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April 2017 Policy Study, Number 17-8


A Commentary on American Public Policy


Part 3



The Ten Planks of The Communist Manifesto


1. Abolition of property in land and application of all rents of land to public purposes.


This is exactly what property tax does, whether or not it is intended.  Property tax is a claim against your ownership of land.  When you cannot hold land in alodial title, then in reality you do not own the land as property.  See “alodium” in your dictionary (i.e. full and free possession, free from all; in law, land owned independently, without any rent, payment in service, etc.; a freehold estate . . . ).  It would be a fair bet that today few people have heard of this form of ownership, much less actually own any real estate in this form of title.  Over the years, the term “property” has been perverted to the point that the general public no longer even understands what private property really is.  With true private property, no one, including government, holds any claim on the property except with the voluntary permission of the owner (i.e. a mortgage).


2. A heavy progressive or graduated income tax.


Other than to note that this is an extraordinarily efficient and effective way to diminish and eventually extinguish the right to private property, there is no need for current comment on this one.


3. Abolition of all right of inheritance.


As “all” is an absolute term, we haven’t gone quite “all the way” with this one.  But let me hasten to point out to you that we do have a serious inheritance tax problem.  The heirs of many farmers and small businessmen who haven’t incorporated many times must sell the work of a lifetime when they find they can’t pay the onerous inheritance tax which is imposed.  This is working almost exactly as Mr. Marx envisioned.  I say “almost” because his perverse vision was to prohibit the hard-won assets of one generation from being passed along to the next.  Instead, they were to accrue to the whole people, that is, the government.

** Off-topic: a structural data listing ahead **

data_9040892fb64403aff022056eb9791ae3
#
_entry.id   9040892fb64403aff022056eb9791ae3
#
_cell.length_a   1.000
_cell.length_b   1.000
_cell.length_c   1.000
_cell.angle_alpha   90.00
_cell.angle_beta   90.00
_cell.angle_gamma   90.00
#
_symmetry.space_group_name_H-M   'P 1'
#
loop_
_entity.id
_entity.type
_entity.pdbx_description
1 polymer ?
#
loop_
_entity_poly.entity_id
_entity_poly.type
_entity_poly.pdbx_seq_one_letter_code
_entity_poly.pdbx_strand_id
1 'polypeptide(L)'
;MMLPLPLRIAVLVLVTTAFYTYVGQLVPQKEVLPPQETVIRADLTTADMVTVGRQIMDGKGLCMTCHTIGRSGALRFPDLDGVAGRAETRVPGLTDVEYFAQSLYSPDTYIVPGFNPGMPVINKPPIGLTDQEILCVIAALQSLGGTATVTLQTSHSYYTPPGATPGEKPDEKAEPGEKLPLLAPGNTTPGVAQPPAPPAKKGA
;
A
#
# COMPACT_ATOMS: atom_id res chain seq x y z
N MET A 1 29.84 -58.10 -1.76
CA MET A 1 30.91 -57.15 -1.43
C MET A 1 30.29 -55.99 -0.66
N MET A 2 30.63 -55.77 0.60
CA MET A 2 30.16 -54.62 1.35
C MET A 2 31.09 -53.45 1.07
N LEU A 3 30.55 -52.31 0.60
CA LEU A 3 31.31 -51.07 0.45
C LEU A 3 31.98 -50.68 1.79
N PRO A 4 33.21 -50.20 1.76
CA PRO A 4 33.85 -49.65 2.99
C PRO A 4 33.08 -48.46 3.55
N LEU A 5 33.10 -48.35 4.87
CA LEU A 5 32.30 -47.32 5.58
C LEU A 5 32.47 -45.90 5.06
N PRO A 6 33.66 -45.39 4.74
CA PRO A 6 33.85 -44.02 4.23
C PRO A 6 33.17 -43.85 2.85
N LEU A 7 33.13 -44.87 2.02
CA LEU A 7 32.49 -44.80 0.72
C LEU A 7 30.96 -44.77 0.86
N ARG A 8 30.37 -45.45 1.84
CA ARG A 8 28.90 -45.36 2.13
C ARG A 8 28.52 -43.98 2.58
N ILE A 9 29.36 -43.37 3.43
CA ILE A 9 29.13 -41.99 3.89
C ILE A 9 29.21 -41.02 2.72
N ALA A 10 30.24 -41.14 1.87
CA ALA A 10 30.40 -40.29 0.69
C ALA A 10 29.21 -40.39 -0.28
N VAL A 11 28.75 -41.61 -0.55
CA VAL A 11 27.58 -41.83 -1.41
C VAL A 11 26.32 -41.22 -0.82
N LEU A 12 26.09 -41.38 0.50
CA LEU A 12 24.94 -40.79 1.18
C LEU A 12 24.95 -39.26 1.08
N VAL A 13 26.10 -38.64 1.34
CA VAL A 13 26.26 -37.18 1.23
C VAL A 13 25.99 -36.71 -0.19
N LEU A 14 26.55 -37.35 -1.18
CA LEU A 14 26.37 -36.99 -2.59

Our current inheritance laws “only” make it prohibitive.  This action is very destructive inasmuch as it causes the heirs to borrow deeply to pay the taxes required to maintain the operation.  This means that a great deal of their production goes to the reduction of debt rather than into further production, which in turn means that there is less production.  And as a reduction in supply will cause a rise in price, we all, as consumers, pay the price for the application of an inheritance tax at the checkout counter.  At best it is counterproductive or, more probably, it is actually destructive.


4. Confiscation of the property of all emigrants and rebels.


Here is another one where we haven’t gone all the way but where we are well along.  We have already spoken of confiscation in the case of “rebels” or “accused criminals” in an earlier chapter, a “rebel” being one who is accused of a “crime.”  In some instances, they can be relieved of their property merely upon the accusation.  As for emigrants, we really don’t have all that many.  But suppose you made your fortune and you wanted to escape high federal and state taxes by moving to another country.  You would quickly find that, although we don’t confiscate all the property, we do take an exorbitantly high amount.


5. Centralization of credit in the hands of the state, by means of a national bank with state capital and an exclusive monopoly.